thoughts which we have when awake can also come to us when we are asleep,
without there being truth in any of them at the time, I determined to pretend that
everything which had ever entered my mind was no more true than the illusions of
my dreams. (Descartes)
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Aristotle didn’t seem to be as obsessed about certitude nearly as much, he was more so

pushing virtue as a model of living. “There are three kinds of disposition, then, two of them

vices, involving excess and deficiency respectively, and one a virtue, viz. the mean, and all are in

a sense opposed to all; for the extreme states are contrary both to the intermediate state and to

each other, and the intermediate to the extremes; as the equal is greater relatively to the less, less

relatively to the greater, so the middle states are excessive relatively to the deficiencies, deficient

relatively to the excesses, both in passions and in actions” (Aristotle 48)

The model rationalist’s ethical maxims are ones of which the end is to propagate certain

research. For example the first is to respect, live by, and uphold the rules of your home country.

This is merely so that others don’t extradite him from society and so that he may continue to live

and think in peace. His second is in the interest of making progress, at first to at least make a

decision, as a decision is better than no decision. As his thinking becomes more complex, I’m

sure he abandoned this maxim in order to be certain that all his axioms are true. The third seems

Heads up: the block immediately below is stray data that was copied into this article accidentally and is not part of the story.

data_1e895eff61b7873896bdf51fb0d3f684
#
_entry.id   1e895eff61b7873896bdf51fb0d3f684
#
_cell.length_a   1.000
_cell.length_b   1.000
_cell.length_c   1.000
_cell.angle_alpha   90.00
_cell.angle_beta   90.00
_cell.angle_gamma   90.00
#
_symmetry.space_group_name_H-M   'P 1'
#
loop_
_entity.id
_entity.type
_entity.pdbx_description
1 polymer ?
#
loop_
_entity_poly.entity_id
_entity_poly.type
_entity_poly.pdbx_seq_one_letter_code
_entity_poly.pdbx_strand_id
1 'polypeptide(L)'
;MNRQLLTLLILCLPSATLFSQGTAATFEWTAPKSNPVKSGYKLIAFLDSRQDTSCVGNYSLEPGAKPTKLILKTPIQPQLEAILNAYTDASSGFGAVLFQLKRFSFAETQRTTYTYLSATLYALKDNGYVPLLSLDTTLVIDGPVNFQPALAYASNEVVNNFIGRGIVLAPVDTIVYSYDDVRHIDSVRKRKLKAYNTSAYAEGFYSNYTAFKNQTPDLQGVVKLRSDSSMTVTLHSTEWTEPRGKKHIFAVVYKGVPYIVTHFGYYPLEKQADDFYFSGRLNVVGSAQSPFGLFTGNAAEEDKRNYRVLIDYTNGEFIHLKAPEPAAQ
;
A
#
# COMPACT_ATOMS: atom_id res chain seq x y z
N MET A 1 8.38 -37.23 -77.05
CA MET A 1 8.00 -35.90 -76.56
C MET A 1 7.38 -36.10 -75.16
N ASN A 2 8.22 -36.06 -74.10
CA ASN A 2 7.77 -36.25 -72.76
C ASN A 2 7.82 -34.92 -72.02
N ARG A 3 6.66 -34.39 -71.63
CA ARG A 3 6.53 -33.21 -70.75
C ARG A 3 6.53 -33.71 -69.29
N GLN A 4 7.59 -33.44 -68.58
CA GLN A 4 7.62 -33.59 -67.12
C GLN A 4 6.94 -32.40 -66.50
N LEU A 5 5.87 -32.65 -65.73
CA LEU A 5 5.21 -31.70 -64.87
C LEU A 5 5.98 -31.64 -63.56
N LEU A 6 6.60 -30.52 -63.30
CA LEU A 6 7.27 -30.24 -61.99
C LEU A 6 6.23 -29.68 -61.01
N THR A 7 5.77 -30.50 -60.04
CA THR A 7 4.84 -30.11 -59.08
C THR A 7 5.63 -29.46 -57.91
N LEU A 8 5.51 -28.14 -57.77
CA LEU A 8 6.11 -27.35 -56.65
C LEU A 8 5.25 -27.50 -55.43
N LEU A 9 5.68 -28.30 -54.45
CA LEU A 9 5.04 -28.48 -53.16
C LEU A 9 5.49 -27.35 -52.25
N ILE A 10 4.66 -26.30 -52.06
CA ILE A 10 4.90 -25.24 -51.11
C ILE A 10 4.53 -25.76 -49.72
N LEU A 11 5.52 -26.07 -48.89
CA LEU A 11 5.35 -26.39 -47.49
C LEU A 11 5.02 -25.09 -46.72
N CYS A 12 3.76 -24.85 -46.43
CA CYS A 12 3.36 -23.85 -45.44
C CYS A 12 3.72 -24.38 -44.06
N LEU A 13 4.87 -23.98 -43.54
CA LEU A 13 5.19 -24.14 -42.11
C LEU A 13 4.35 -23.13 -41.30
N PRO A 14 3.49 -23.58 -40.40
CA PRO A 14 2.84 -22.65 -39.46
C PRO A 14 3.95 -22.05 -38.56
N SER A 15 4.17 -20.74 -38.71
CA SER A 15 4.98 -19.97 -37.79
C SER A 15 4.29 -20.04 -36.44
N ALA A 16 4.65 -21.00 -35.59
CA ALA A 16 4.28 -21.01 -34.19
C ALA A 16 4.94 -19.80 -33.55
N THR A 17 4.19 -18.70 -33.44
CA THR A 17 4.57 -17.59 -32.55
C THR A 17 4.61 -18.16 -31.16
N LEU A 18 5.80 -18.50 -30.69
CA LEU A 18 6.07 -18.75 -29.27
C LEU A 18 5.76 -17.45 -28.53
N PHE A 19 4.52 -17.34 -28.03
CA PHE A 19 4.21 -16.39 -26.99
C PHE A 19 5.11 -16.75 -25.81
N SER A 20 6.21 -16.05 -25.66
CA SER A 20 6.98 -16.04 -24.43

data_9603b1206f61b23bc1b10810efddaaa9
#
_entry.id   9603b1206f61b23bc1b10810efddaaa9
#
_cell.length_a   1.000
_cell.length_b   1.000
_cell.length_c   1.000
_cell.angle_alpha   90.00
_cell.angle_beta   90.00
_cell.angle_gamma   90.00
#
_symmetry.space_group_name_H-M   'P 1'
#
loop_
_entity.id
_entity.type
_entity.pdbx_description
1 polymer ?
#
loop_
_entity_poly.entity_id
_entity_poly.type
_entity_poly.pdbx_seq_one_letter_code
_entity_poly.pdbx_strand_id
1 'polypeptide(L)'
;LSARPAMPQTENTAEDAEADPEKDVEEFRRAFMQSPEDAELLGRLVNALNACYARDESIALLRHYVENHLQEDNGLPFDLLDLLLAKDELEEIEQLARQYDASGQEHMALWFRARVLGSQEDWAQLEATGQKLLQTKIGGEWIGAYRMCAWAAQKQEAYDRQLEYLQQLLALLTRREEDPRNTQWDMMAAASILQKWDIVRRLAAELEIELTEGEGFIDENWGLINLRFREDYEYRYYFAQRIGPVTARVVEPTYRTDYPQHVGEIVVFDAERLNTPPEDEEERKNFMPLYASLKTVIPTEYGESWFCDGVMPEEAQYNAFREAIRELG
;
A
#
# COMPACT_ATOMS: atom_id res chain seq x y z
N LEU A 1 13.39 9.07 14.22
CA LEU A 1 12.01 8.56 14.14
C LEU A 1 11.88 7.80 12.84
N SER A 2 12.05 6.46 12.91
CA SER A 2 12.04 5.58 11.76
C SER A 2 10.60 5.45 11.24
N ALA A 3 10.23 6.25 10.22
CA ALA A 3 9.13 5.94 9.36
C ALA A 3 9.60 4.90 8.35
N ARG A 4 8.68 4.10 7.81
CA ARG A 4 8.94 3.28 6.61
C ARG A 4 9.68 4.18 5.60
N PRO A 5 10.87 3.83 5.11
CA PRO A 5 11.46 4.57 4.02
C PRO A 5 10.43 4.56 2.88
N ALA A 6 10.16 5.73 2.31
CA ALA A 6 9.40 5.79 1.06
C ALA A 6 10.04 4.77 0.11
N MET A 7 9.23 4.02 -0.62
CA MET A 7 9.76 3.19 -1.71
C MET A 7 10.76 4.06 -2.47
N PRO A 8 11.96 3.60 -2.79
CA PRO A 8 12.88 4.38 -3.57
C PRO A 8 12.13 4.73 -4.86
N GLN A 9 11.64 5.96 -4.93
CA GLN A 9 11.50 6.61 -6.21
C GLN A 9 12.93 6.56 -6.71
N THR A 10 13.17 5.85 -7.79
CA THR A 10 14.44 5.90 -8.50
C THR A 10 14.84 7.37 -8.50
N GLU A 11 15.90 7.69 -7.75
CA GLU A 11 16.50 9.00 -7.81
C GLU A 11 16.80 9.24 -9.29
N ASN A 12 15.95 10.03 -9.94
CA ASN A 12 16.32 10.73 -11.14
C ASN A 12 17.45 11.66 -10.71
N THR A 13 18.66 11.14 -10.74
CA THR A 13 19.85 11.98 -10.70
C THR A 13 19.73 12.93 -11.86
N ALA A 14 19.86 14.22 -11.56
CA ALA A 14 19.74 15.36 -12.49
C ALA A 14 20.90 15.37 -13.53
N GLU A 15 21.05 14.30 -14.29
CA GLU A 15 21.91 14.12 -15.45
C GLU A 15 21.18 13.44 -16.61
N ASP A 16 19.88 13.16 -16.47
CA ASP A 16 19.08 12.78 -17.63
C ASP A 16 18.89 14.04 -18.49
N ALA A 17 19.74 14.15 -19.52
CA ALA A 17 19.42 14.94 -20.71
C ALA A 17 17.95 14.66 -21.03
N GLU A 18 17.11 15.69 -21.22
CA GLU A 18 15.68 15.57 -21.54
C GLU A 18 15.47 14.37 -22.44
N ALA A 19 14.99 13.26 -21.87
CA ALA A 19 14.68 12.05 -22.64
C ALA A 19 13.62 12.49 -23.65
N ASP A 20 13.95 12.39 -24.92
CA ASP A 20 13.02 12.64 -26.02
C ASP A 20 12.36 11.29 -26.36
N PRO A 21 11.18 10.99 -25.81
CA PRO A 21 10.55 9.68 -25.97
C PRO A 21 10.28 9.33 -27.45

to be an ideological maxim remaining from his Jesuit education in the academy. That is to

conquer yourself rather than the rest of the world. The final one merely establishes his

occupation, one of thinking as the most noble. Aristotle would approve. In the same way he

states that an ultimate source of pleasure would be learning or understanding for the sake of

understanding, and for no other selfish goal. This brings one closer to his ultimate good,

happiness, which everyone should strive for.

The mind is the only thing that can be pleased to create lasting happiness in the words of

Aristotle. Aristotle and Descartes both illustrate the body and soul (mind in Descartes) as two

separate entities. Aristotle would portray the body and a necessary obstacle of appetite capable of

perception. Descartes is visibly dedicated to the relation and interaction between the body and
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the mind. Especially interesting to him was the way mind is able to perceive, he must have

decided that if he was able to discover the vehicle by which this was done he would be able to

differentiate between truth and illusion of truth.

Essentially Descartes could be seen as a mean of the ancients and the empiricists in the

sense that he borrows ideas from both schools of thought and then attaches his infatuation with

certitude. His ethics he takes from the ancients, his distrust of the academy is identical, yet

maybe a less zealous version of Bacon, he and Hobbes share the same views on speech being

that which makes us human. This compilation makes for a very effective and usable Discourse

on Method.